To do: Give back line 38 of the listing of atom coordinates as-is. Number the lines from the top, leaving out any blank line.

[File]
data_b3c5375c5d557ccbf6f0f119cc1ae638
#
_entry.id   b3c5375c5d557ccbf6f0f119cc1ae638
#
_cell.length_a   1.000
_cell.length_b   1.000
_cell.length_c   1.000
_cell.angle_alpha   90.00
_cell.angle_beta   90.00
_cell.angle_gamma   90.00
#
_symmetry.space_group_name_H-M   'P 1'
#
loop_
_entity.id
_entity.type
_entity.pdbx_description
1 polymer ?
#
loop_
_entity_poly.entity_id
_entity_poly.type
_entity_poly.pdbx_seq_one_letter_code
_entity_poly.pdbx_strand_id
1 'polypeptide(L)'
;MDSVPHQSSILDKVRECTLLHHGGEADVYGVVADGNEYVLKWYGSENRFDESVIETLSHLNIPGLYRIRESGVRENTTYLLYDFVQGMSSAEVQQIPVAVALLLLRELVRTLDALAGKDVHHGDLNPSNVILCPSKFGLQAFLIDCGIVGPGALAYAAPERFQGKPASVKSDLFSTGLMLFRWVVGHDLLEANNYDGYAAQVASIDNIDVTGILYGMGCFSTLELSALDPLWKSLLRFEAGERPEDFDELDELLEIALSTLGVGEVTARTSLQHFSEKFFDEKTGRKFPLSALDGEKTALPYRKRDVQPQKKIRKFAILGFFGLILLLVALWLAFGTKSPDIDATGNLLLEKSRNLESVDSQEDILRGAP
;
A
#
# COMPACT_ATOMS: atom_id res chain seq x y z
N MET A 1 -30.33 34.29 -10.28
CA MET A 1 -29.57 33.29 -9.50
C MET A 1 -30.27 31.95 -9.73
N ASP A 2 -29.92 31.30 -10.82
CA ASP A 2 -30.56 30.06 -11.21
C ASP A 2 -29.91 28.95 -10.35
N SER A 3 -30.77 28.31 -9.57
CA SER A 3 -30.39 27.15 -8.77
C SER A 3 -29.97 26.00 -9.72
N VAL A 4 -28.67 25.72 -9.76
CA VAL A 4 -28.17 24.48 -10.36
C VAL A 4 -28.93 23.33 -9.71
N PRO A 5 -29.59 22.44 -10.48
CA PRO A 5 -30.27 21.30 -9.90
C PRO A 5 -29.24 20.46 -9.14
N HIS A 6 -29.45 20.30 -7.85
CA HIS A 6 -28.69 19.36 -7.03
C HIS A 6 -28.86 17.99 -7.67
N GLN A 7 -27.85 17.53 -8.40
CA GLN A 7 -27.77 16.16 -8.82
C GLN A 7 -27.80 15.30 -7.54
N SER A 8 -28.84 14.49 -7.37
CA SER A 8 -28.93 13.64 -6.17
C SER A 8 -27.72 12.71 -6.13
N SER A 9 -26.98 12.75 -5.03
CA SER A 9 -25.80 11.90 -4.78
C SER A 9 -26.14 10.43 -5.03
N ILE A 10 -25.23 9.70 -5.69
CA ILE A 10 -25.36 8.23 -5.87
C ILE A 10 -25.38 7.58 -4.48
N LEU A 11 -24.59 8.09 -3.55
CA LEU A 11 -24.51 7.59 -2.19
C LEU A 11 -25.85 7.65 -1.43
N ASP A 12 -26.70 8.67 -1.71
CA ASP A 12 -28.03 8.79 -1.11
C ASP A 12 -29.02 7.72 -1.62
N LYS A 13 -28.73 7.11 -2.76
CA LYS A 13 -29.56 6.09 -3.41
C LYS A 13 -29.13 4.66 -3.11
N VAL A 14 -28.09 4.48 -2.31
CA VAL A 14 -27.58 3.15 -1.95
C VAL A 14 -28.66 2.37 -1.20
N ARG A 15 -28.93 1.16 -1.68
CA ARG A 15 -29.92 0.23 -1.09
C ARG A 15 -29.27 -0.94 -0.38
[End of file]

CA SER A 3 -30.39 27.15 -8.77